Yes! We can end TB!

Dr. Suhani Jain
MBBS, Medical Editorial Team, Pediatric Oncall.

24th March 1882 – the day when Dr. Robert Koch discovered Mycobacterium tuberculosis, the bacillus that causes Tuberculosis (TB). Back then, TB was a wreaking havoc across Europe and the Americas and was responsible for the death of one out of every seven people who contracted it. The discovery made by Koch paved the way for the detection and treatment of the disease .A decade later, International Union Against Tuberculosis and Lung Disease (IUATLD) proposed that 24 March be proclaimed an official World TB Day.

One of the deadliest infectious diseases in the world today is TB. Nearly 28,000 people get sick with this disease every day, and over 4100 people die from it. Since 2000, it is estimated that 66 million lives have been saved due to global efforts to combat tuberculosis. However, the COVID-19 pandemic has undone years of advancement in the effort to eradicate tuberculosis. According to the WHO Global Tuberculosis Report 2022, the COVID-19 pandemic has slowed, interrupted, or reversed the progress made in the fight against tuberculosis up until 2019. It continues to have a negative impact on tuberculosis diagnosis and care—and consequently, the burden of the disease by increasing the incidence rate of the disease by 3.6 percent.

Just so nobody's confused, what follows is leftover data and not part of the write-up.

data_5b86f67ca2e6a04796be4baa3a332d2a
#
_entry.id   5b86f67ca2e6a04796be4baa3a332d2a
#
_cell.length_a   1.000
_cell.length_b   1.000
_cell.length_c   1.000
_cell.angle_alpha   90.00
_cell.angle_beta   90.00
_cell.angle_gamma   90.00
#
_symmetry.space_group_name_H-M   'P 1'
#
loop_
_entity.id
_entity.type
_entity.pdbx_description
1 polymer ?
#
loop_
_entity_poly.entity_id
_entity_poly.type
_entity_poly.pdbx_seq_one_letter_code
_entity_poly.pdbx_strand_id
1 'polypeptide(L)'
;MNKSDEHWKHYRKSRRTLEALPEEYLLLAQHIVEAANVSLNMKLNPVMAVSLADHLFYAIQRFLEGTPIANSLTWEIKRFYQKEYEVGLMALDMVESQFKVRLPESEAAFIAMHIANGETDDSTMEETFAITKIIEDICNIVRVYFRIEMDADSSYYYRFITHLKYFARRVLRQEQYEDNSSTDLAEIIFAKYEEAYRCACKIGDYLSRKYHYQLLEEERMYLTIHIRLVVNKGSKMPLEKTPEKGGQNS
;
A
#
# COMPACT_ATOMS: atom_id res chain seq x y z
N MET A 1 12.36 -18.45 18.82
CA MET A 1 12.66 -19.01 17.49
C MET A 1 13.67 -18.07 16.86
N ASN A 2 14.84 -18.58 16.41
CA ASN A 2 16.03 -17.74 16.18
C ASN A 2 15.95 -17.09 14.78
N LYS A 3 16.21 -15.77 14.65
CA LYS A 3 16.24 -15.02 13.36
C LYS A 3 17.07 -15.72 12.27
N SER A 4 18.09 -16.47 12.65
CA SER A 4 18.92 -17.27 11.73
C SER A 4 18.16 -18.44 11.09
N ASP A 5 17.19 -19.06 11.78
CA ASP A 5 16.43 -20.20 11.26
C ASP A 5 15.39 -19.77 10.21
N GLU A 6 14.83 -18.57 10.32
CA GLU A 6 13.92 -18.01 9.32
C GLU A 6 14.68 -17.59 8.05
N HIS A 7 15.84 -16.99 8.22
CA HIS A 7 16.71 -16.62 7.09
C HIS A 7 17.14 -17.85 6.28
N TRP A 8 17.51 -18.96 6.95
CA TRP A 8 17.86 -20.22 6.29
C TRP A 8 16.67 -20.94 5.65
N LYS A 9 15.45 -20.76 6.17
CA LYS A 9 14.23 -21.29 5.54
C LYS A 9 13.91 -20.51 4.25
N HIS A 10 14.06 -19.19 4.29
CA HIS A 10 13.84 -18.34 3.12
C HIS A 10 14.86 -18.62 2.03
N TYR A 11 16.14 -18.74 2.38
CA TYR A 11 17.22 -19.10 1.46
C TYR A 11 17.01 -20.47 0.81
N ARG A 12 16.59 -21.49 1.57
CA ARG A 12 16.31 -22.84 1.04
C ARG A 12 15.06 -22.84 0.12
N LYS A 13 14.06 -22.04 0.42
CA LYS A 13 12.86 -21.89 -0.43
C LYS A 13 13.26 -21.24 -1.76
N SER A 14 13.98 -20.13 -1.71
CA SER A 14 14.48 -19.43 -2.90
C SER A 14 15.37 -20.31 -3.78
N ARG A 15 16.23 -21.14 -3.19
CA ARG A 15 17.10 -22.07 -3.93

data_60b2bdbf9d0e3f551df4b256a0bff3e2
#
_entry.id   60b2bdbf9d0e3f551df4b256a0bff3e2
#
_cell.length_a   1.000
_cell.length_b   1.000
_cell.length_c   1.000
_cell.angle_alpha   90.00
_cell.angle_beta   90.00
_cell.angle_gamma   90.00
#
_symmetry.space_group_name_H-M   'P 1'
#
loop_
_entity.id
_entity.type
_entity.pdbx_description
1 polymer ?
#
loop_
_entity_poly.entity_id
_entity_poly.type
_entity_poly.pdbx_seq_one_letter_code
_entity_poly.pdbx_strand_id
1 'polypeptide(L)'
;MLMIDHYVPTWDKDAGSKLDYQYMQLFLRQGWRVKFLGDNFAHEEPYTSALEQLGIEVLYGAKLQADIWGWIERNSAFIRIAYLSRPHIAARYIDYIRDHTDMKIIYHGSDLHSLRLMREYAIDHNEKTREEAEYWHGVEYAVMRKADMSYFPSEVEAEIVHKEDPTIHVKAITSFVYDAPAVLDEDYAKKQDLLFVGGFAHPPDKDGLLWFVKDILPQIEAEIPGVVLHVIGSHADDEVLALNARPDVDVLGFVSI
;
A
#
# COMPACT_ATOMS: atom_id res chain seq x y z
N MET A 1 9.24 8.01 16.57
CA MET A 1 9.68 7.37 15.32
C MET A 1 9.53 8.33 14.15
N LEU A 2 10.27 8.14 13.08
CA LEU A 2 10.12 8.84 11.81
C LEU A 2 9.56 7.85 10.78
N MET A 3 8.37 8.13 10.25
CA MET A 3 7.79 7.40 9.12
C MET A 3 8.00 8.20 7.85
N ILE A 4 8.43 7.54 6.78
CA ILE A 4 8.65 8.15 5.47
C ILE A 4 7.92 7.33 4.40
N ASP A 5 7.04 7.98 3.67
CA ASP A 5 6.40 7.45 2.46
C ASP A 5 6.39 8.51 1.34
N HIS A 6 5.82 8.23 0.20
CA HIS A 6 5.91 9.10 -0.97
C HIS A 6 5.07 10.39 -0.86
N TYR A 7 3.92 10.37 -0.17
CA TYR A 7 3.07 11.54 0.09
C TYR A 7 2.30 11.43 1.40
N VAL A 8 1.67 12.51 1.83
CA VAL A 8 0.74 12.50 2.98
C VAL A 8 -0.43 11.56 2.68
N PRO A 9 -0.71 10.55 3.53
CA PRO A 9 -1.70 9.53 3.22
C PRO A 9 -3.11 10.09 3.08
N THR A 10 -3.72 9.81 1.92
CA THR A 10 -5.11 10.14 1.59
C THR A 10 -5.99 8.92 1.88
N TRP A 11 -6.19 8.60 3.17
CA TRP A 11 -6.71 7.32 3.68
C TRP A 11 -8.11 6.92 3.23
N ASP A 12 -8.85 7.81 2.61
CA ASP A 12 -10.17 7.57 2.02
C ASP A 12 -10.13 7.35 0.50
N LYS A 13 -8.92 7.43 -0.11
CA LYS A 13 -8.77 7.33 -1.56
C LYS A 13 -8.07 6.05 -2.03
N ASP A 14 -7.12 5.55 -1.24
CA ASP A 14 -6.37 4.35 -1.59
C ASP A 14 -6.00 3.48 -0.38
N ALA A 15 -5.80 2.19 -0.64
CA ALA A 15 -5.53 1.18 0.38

World TB Day is one of eleven official global public health campaigns marked by the World Health Organization (WHO) with the aim to increase public awareness of the TB epidemic around the world and educate people about the grave impact of the disease .

This year we commemorate the same – with the theme 'Yes! We can end TB!' which offers a plethora of opportunities for encouraging high level leadership, increased investment in diagnostics and treatment options along with faster adoption of WHO policies. WHO will also collaborate with partners to issue an action urging Member States to quicken the adoption of the new, shorter, all-oral treatment regimens for drug-resistant TB that are recommended by WHO.

However, it will take coordinated effort from all sectors to end TB. The health system cannot effectively combat TB on its own. Strong multisectoral collaboration (outside of the health sector) and an efficient accountability system are also necessary. The END TB STRATEGY will provide countries with a roadmap for reducing TB incidence by 80%, TB deaths by 90%, and catastrophic costs for households affected by TB by 2030. The Strategy is not a "one size fits all" approach, and will be customised for various national contexts in order to be successful.

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